Tommaso da Cori
The Levitation of Saint Thomas of Cori (Detail) by Antonio Cavallucci (1786). The saint's feet can be seen in the upper-left hand corner of the image.
|Born||4 June 1655|
Cori, Province of Rome,
|Died||11 January 1729 (aged 73)|
Civitella, Province of Rome,
|Venerated in||Roman Catholic Church|
|Beatified||3 September 1786, Saint Peter's Basilica, Papal States by Pope Pius VI|
|Canonized||21 November 1999, Saint Peter's Square, Vatican City by Pope John Paul II|
Saint Tommaso da Cori (4 June 1655 - 11 January 1729) - born Francesco Antonio Placidi - was an Italian Roman Catholic priest and a professed member of the Order of Friars Minor who lived as a hermit for much of his religious life. He gained fame as a noted preacher throughout the region where his hermitage was located and for this became known as the "Apostle of the Sublacense".
He earned a living as a shepherd as he grew up. Placidi was pious and soon became aware of the Order of Friars Minor that had come to the town. Both his parents had died at the time he turned fourteen and was therefore his task to take care of his two sisters and to find them husbands. Placidi had a strong devotion to God and so after seeing his sisters married off chose almost at once to enter consecrated life as a simple friar and entered the Order of Friars Minor at the convent of Santissima Trinitá in 1665 while commencing his novitiate on 7 February 1667. He underwent his theological and philosophical studies in Viterbo.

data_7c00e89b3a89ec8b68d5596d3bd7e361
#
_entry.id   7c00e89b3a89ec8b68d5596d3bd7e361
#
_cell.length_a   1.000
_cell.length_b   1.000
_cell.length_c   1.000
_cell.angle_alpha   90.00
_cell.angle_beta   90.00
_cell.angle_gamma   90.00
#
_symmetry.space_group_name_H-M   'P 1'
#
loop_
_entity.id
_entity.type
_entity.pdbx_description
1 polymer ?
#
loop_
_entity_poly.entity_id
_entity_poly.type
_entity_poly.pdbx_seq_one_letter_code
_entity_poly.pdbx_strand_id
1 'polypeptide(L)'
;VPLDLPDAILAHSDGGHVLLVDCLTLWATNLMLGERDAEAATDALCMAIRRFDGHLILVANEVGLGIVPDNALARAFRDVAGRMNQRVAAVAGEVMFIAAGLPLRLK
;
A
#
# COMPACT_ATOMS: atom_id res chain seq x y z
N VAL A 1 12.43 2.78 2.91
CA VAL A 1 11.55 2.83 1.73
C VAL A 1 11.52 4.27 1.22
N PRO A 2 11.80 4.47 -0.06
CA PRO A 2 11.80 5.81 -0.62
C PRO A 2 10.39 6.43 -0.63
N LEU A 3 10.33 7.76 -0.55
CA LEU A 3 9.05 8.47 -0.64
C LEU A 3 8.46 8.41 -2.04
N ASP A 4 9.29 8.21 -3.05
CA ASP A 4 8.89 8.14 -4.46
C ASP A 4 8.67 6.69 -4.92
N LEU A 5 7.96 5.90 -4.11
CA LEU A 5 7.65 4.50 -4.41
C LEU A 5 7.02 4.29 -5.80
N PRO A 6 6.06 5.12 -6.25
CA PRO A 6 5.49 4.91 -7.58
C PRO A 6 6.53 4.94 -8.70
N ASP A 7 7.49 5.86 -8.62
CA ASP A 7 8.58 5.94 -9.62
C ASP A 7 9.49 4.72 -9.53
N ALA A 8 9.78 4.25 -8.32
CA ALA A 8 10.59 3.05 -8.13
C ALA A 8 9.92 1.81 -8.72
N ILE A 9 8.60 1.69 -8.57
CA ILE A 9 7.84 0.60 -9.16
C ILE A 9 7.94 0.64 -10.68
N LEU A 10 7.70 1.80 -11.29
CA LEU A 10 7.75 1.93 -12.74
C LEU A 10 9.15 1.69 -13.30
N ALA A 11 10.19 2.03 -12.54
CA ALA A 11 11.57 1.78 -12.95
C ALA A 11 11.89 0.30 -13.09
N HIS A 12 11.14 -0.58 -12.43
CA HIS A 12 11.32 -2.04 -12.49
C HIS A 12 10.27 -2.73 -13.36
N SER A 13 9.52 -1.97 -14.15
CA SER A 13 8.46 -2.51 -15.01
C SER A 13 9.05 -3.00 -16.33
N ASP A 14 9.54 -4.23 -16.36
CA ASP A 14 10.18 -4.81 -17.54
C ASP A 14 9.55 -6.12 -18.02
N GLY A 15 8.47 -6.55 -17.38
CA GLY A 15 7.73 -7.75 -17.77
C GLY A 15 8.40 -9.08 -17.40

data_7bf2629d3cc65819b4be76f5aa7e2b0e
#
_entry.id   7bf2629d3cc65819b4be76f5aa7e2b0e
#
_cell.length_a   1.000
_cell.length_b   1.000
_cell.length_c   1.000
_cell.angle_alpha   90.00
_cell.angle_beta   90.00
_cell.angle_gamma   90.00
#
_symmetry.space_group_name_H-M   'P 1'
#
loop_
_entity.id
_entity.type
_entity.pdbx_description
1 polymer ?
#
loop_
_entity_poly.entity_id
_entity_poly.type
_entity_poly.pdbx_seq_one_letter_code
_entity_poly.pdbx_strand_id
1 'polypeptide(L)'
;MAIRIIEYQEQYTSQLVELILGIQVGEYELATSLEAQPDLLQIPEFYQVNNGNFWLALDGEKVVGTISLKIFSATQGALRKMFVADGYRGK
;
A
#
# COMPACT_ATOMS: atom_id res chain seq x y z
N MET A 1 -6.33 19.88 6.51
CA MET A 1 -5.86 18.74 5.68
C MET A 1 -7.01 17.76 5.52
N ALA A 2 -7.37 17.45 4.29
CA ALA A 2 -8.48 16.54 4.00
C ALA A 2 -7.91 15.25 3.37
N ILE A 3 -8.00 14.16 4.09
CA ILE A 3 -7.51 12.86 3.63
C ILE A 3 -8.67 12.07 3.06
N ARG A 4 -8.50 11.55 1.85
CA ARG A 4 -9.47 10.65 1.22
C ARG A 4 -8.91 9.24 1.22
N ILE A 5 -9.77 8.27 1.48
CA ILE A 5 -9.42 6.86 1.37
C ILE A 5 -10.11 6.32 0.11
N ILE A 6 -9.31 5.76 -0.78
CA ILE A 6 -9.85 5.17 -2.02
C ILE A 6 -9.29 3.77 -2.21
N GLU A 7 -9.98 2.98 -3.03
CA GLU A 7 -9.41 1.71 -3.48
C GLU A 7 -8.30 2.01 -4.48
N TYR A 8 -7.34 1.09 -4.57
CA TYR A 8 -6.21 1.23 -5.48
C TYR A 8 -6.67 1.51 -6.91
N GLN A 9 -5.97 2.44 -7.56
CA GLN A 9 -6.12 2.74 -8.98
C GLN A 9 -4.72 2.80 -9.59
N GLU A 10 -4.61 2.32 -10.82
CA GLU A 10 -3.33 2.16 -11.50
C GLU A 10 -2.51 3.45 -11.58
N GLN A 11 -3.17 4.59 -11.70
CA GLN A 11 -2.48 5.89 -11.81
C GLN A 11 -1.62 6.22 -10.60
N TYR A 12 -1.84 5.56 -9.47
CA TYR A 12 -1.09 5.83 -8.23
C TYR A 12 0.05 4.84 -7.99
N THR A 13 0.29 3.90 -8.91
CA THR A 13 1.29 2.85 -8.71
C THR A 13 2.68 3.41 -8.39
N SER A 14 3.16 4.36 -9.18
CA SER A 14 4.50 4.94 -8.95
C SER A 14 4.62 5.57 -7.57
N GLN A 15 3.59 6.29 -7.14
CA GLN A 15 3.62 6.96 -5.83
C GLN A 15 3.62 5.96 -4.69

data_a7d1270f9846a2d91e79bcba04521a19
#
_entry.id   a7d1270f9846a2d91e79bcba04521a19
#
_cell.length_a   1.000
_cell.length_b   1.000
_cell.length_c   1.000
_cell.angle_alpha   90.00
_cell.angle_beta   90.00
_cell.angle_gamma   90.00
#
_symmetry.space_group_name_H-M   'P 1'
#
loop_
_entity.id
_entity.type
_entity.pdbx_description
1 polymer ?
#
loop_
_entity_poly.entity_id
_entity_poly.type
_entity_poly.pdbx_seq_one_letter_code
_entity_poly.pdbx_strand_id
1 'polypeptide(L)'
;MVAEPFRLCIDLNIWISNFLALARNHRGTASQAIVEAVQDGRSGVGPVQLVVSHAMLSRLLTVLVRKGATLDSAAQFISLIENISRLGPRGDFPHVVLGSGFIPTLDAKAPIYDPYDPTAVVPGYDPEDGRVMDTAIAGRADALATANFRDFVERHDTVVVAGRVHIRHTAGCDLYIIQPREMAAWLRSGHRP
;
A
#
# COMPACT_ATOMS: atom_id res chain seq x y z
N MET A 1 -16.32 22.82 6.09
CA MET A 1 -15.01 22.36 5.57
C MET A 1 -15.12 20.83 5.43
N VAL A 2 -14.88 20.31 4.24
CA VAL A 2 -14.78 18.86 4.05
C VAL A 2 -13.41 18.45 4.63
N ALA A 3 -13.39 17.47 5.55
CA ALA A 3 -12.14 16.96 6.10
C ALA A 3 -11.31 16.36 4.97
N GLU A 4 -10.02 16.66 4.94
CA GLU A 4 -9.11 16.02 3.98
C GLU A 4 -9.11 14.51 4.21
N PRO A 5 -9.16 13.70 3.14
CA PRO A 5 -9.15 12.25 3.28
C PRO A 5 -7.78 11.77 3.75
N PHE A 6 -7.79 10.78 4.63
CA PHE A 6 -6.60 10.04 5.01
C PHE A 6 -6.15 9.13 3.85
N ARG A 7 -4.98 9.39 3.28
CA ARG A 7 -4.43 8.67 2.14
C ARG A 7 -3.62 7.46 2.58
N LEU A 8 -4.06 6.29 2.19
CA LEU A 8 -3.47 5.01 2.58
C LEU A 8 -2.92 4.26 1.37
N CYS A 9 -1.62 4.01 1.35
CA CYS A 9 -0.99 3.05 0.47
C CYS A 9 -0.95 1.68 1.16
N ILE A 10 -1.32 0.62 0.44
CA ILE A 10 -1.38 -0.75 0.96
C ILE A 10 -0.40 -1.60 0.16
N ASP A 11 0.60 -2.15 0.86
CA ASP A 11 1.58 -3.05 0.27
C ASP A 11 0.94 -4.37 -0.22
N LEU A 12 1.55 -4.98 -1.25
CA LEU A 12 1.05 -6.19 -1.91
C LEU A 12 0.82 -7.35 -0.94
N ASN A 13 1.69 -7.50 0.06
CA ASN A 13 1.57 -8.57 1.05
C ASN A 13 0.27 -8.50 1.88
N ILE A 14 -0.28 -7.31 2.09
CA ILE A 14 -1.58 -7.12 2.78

In 1683 - following the successful completion of his studies - he was ordained to the priesthood (he celebrated his first Mass in Velletri) and was at once appointed as the assistant master of novices in Orvieto. He soon became aware of the hermit life which was re-emerging in the order during that period and so joined a hermitage in Civitella (present Bellegra) where he lived until his death except for a brief period of time in which he was the guardian of a hermitage he founded in Palombara modeled after the one in Civitella.
Fra Tommaso followed the model of hermit life that Saint Francis of Assisi had established in that he did not remain enclosed within the hermitage but would instead go out preaching in the small villages throughout the region. He became known for his simple and clear manner of preaching the messages of the Gospel and came to be called dubbed as the "Apostle of the Sublacense". He became known during his lifetime as a man of deep contemplation on the Gospel and often spent the night in the convent's chapel in silent meditation.
Placidi died in peace in his sleep at the beginning of 1729 in Civitella.
The sainthood process commenced on 15 July 1737 under Pope Clement XII in which Placidi was titled as a Servant of God while a previous decree issued on 18 April 1737 allowed for the cause to commence and start on a diocesan level. The writings of the late friar received the approval of theologians assigned to assess them on 14 December 1771 and an antepreparatory committee later approved the cause sometime later on 22 February 1774; this allowed for a preparatory committee to do the same on 12 March 1776 as did a general congregation of the Congregation of Rites on 28 July 1778.
Pope Pius VI declared the late friar to be Venerable on 1 August 1778 upon the confirmation that he led a life of heroic virtue and later approved two miracles attributed to the friar on 4 October 1785 - this allowed for the pope to preside over the beatification in Saint Peter's Basilica on 3 September 1786. The pope issued a decree for the cause's resumption a decade later on 4 May 1796. The third and final miracle needed for sainthood was investigated and validated under the Congregation for the Causes of Saints before receiving the approval of a medical board on 29 January 1998. Theologians approved it on 29 May 1998 as did the C.C.S. on 19 January 1999 at which point Pope John Paul II issued definitive approval to the miracle on 26 March 1999 and canonized the friar in Saint Peter's Square on 21 November 1999.